Memorial Diet speech for Abe eyed for August

Yomiuri Shimbun file photo
Prime Minister Kishida speaks at a plenary session of the House of Councillors on April 1.

TOKYO (Jiji Press) — The ruling Liberal Democratic Party is planning a speech during an extraordinary session of the Diet in August, to mourn former Prime Minister Shinzo Abe, it was learned Friday.

The LDP will discuss with opposition parties about who will give the speech at a plenary meeting of the House of Representatives and about when it will be delivered.

Based on precedents, a former prime minister is expected to be the speaker.

On Friday, the government told the ruling parties of a plan to convene an extraordinary Diet session for three days from Aug. 3, according to senior members of the ruling camp.

A memorial speech is usually given at a parliamentary meeting if an incumbent lawmaker dies. The speaker is decided, partly based on the wishes of the bereaved family, according to Lower House officials.

If an incumbent or former prime minister dies, a memorial speech is often given by the leader of another party or a former prime minister.

When former Prime Minister Keizo Obuchi of the LDP died in 2000, former Prime Minister Tomiichi Murayama of the Social Democratic Party gave a memorial speech. Prime Minister Masayoshi Ohira of the LDP, who died in 1980, received such a speech by Ichio Asukata, then leader of the now-defunct Japan Socialist Party.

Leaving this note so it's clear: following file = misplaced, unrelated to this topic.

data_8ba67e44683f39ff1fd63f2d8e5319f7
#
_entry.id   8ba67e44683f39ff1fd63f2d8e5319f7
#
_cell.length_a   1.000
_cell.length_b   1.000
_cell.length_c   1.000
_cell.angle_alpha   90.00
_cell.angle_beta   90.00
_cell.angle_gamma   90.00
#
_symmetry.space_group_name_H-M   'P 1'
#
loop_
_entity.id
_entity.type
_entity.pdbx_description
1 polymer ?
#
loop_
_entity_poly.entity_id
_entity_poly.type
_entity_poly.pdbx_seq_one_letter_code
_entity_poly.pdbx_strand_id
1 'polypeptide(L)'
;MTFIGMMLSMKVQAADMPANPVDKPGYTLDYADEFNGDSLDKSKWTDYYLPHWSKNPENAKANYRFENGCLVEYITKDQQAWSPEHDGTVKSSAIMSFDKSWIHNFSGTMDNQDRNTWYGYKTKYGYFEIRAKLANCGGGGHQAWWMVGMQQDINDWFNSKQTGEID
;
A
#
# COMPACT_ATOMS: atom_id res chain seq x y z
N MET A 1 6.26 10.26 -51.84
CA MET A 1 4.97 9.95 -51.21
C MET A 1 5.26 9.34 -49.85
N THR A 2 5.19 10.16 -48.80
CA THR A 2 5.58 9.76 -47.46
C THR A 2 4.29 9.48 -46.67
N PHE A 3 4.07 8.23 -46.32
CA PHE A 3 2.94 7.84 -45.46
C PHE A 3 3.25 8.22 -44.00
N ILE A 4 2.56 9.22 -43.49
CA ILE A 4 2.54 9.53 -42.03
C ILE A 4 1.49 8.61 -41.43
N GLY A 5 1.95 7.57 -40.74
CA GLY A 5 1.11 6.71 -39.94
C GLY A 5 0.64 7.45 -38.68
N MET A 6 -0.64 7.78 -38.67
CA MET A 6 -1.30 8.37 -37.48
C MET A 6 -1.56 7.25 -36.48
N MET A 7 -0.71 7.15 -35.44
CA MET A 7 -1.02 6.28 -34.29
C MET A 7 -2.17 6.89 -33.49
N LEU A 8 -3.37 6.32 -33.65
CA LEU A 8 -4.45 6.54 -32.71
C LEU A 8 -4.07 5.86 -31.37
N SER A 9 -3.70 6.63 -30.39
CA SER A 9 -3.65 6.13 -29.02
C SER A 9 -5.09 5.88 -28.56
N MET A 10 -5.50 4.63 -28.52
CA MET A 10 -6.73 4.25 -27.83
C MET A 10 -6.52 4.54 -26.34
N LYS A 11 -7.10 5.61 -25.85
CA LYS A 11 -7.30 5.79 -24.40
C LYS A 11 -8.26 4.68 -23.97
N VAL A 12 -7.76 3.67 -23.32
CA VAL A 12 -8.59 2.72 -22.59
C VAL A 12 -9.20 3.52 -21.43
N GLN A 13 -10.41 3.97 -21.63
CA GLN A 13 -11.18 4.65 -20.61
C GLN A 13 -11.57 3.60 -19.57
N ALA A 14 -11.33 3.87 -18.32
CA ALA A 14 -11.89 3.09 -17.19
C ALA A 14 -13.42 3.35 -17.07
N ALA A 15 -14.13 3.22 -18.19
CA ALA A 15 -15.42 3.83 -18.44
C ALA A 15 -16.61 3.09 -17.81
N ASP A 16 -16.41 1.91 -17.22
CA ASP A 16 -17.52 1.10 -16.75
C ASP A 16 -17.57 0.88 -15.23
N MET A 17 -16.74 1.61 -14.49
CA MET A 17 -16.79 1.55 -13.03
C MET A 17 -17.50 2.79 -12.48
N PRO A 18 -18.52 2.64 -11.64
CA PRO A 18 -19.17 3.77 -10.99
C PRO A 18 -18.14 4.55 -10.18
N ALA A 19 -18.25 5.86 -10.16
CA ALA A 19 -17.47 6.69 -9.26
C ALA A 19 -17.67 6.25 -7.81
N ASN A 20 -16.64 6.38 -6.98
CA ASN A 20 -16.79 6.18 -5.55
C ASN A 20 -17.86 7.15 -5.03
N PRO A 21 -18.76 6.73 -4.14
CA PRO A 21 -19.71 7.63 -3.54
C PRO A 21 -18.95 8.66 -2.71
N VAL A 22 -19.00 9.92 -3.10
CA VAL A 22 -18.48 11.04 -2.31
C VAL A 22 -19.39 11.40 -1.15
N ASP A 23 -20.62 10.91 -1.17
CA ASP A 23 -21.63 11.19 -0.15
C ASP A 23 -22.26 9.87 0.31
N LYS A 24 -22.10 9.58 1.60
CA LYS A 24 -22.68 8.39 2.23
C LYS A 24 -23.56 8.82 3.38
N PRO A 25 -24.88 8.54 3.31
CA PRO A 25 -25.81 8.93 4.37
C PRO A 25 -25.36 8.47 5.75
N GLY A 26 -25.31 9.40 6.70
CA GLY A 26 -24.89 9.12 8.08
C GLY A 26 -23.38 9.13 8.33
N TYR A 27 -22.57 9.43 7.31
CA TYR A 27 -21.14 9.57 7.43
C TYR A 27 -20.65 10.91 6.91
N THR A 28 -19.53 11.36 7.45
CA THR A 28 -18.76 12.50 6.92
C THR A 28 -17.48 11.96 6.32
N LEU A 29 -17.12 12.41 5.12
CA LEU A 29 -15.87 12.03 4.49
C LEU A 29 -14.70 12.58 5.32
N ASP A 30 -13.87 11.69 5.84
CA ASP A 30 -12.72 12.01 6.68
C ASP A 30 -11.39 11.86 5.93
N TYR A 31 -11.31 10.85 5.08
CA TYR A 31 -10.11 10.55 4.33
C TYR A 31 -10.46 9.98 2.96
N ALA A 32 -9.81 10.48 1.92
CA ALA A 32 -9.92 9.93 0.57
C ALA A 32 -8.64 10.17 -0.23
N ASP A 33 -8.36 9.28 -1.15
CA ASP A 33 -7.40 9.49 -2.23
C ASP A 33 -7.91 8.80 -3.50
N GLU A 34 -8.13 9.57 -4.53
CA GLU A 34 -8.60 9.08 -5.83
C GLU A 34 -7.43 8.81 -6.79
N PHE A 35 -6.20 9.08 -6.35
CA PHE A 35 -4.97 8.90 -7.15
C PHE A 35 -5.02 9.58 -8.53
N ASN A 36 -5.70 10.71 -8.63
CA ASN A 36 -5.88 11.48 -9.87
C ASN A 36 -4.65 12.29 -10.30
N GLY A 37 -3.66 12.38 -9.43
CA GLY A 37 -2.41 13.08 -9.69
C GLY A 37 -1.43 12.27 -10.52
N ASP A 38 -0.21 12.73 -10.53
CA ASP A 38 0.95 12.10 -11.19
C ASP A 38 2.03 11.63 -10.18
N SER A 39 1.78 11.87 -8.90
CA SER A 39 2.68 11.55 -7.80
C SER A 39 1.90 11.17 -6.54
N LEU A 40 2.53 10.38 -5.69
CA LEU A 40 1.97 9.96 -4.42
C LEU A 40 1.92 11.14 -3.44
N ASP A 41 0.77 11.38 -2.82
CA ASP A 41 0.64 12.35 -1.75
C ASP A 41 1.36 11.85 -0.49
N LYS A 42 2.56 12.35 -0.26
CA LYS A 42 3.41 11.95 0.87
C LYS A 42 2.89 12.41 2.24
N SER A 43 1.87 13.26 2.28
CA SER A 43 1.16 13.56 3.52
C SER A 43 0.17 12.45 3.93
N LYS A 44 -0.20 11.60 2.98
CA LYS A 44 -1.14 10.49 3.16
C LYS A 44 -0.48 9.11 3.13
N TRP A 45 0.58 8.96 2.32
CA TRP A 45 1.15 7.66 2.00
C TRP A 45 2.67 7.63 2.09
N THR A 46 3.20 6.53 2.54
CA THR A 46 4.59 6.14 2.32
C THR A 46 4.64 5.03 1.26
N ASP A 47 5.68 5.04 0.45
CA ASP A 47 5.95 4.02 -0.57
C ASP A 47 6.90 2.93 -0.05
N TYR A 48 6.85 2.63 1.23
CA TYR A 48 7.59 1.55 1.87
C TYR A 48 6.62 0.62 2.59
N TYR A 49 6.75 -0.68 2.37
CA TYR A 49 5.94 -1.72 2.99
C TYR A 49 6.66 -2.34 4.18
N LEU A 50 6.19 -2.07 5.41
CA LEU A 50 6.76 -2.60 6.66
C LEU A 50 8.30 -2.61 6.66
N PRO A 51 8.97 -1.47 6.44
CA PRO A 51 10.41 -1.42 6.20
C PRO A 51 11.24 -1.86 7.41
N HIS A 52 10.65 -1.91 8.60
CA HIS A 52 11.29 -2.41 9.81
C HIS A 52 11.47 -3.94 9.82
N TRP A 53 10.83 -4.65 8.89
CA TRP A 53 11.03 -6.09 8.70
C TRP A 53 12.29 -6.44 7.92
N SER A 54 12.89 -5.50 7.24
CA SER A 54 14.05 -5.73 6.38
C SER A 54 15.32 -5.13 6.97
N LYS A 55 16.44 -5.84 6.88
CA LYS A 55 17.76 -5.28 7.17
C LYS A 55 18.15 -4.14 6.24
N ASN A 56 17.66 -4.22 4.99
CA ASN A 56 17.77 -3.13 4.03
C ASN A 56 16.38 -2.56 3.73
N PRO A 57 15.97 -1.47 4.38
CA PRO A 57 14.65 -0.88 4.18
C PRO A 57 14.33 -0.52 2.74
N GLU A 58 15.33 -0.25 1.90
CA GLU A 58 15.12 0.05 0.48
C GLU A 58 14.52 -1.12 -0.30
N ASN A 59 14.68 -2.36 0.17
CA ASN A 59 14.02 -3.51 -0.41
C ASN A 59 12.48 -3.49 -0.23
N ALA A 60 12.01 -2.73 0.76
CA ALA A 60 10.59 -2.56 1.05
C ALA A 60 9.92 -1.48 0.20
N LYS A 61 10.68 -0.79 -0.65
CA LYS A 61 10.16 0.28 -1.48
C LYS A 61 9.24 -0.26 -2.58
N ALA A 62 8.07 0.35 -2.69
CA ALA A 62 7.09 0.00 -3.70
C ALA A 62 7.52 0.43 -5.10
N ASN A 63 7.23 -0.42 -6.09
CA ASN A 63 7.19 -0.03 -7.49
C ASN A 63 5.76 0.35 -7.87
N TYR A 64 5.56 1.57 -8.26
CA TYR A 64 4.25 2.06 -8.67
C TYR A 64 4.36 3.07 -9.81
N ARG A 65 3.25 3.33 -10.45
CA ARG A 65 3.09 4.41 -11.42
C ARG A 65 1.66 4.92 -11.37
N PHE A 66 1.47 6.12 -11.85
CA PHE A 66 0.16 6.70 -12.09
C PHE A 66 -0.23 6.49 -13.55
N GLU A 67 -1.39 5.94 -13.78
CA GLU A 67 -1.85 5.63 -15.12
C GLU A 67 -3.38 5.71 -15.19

In line with these precedents, former Prime Minister Yoshihiko Noda of the main opposition Constitutional Democratic Party of Japan is a likely candidate to deliver a speech for Abe, who was shot dead during a stump speech in the western Japan city of Nara on July 8. But it is uncertain whether Noda will accept the role.

Other candidates include Prime Minister Fumio Kishida, also president of the LDP, as well as former prime ministers Taro Aso and Yoshihide Suga.

The speech delivered by then Prime Minister Hayato Ikeda for Inejiro Asanuma, who was head of the socialist party and stabbed to death by a young right-wing man in 1960, is still remembered as legendary.

In his speech, Ikeda said Asanuma was a good rival, and pledged to prevent any recurrence of a similar incident.

The speech is believed to have helped boost support for the Ikeda administration, which had been launched three months earlier.